(Jerusalem) In a discovery sure to reshape how we view Jesus, NRA archeologists have discovered what they believe to have been a concealed firearm used by Jesus. The primitive gun was made is out of clay and appears to have fired very hard pieces of bread for bullets.
NRA scholars had long suspected that the “rod” of Moses was actually a handgun, but until now no one had actually found a firearm used by a biblical figure. Hugo Grunt, who headed the dig, made the following statement:
“Liberals have long pictured Jesus as a pacifist sissy. We now know the truth. When Jesus said, “turn the other cheek,” he must have meant to fire your rifle with the other arm, which would entail a turning of the cheek. And when he said when he said, “resist not evil” he must have meant “let your gun do that for you.”
The revelation is sure to redefine Christianity as radically as when Republican biblical scholars, defending Reagan’s cuts to school funding, revealed an ancient document showing that that what Jesus actually said was not, “Suffer the little children to come onto me,” but “let the little children suffer, period.”
In a particularly moving moment Professor Grunt wiped a tear from his eye and said, “We are realizing that Jesus was actually just like us at the NRA. It is very likely that the cross itself was not a sign of redemptive suffering, but was actually represented the crosshairs of Jesus’ rifle. From now on, such traditional phrases as “resting in the arms of God” will have a whole new meaning.”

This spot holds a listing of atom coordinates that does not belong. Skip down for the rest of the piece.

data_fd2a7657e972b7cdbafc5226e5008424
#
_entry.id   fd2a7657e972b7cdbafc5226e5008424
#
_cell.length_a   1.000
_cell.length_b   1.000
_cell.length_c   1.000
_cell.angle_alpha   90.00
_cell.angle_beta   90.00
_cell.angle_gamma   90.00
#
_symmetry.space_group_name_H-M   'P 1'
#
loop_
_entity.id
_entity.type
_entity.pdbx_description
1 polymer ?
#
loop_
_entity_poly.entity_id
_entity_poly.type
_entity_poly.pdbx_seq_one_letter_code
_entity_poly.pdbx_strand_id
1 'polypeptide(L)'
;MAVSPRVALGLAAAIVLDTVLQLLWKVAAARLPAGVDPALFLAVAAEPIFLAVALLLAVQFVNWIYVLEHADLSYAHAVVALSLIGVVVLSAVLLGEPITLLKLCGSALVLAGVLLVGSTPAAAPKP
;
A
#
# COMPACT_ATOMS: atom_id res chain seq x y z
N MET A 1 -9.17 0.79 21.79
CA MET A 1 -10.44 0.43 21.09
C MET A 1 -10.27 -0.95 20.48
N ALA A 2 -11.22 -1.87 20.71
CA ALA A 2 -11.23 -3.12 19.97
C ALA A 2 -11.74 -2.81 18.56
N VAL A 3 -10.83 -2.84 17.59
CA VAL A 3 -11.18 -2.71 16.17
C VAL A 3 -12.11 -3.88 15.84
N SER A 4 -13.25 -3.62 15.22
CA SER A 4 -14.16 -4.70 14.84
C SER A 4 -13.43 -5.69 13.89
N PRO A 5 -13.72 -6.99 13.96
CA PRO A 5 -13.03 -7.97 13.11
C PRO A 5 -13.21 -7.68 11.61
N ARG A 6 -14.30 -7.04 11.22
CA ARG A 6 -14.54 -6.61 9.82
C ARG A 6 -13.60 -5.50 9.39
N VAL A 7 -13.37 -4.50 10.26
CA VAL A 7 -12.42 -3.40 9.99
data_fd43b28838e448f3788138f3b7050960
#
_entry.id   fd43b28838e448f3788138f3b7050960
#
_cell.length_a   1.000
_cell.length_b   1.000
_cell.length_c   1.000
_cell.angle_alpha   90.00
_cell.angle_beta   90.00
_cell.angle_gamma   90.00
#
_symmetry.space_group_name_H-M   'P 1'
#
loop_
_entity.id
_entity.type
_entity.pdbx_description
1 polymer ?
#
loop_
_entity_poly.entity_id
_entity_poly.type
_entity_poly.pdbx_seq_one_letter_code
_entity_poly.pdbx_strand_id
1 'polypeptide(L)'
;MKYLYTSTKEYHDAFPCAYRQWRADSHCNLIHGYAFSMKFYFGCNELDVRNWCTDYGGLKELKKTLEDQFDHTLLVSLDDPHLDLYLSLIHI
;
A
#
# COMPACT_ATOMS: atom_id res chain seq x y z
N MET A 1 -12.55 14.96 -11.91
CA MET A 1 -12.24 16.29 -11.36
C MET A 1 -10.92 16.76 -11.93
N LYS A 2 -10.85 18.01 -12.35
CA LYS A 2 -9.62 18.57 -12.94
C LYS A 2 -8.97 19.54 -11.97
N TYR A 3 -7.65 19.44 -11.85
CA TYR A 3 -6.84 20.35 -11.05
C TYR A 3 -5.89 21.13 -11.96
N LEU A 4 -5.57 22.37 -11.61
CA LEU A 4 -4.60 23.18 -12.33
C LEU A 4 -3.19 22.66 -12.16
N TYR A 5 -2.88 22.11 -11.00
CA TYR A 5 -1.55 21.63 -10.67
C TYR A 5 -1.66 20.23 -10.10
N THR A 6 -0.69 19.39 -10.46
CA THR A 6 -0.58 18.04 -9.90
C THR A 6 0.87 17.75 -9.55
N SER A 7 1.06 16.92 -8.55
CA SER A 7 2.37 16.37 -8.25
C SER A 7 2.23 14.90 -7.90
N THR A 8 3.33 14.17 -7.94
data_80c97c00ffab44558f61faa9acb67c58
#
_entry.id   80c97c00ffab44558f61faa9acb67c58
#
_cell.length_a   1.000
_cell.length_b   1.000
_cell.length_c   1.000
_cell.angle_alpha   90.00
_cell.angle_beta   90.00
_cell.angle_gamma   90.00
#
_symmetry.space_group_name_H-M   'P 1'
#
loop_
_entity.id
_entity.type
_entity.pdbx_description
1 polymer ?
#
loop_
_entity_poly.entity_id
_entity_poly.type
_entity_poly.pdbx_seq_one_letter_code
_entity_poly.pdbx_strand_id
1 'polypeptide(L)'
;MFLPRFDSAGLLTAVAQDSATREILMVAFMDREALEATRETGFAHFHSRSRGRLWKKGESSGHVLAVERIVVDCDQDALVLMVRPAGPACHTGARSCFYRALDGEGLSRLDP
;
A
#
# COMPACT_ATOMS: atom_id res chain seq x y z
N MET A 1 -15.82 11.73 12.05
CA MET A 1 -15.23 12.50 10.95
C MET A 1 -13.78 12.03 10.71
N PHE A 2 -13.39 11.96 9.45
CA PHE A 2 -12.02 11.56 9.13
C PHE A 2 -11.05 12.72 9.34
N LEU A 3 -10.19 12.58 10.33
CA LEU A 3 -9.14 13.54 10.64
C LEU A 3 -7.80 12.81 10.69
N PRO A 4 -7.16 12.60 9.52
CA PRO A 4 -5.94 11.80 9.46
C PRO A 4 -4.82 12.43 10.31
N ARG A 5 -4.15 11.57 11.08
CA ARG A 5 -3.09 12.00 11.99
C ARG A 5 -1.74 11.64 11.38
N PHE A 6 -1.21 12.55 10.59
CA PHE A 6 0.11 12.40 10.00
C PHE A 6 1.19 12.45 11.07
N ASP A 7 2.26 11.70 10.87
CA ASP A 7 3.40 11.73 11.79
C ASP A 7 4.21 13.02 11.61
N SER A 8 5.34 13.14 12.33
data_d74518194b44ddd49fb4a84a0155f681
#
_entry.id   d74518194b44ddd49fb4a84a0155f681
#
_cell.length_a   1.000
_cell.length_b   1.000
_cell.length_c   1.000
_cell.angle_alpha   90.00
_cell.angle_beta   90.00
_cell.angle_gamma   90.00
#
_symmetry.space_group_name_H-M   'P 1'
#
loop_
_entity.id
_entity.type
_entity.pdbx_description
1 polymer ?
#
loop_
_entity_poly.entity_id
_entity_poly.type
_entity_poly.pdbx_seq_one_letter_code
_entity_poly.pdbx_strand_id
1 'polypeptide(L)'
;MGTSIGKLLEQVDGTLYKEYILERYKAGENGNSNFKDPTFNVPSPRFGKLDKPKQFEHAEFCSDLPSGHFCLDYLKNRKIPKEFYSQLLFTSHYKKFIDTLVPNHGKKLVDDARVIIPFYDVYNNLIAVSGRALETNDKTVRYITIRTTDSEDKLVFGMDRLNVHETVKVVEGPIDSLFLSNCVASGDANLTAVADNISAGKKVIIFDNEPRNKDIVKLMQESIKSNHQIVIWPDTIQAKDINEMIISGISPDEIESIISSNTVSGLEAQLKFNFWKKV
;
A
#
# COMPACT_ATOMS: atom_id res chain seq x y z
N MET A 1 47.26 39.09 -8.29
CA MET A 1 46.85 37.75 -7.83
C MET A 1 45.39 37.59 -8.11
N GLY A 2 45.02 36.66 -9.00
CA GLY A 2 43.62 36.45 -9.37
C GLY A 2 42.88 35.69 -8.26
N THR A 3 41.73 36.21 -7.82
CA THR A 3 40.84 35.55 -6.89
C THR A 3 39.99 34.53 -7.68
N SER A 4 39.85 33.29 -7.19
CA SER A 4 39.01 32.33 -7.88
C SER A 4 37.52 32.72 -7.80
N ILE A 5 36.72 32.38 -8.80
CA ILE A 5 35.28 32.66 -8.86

Have you ever argued that the Framers of the Second Amendment could not imagine modern firearms? And so their concept of the right to bear arms is not applicable today? If so, then how can you argue that what Jesus said 2,000 years ago is relevant? You can, of course, and be a hypocrite. Or you can give up the argument about technology. Which will it be?
Great question, Blake. I would say in both cases that the principles hold, but the application of those principles must change with changing situations. A right to defend ourselves with a musket may translate to some weapons, but not necessarily others. The principle behind Jesus taking Peter’s sword may also apply very differently to different situations. For example, I do not consider Christ’s call to nonviolent to mean a life of unthinking pacifism.
As far as hypocricy, that is an impossible trait for we humans to avoid altogether, which is why it is helpful to have respectual challenges like the the one you made. I consider such calls to integrity gifts to humankind. So, thanks.
Here’s a sincere question for you, originally posed to me by a friend who is an Orthodox rabbi.
Is it possible that when Jesus spoke of turning the other cheek, the meaning was, as my rabbi friend supposed it would be, “I’ll let that one slide, but plant one right here and see what happens?” In other words, the idea was not to be totally non-violent but not to respond with knee-jerk violence?
Why is it the 2nd amendment rarely gets quoted with the beginning: “A well regulated Militia, being necessary to the security of a free State, …” Wait, I think I know the answer.
I think you’re right that the militias were originally assumed to be protecting the state not attacking it.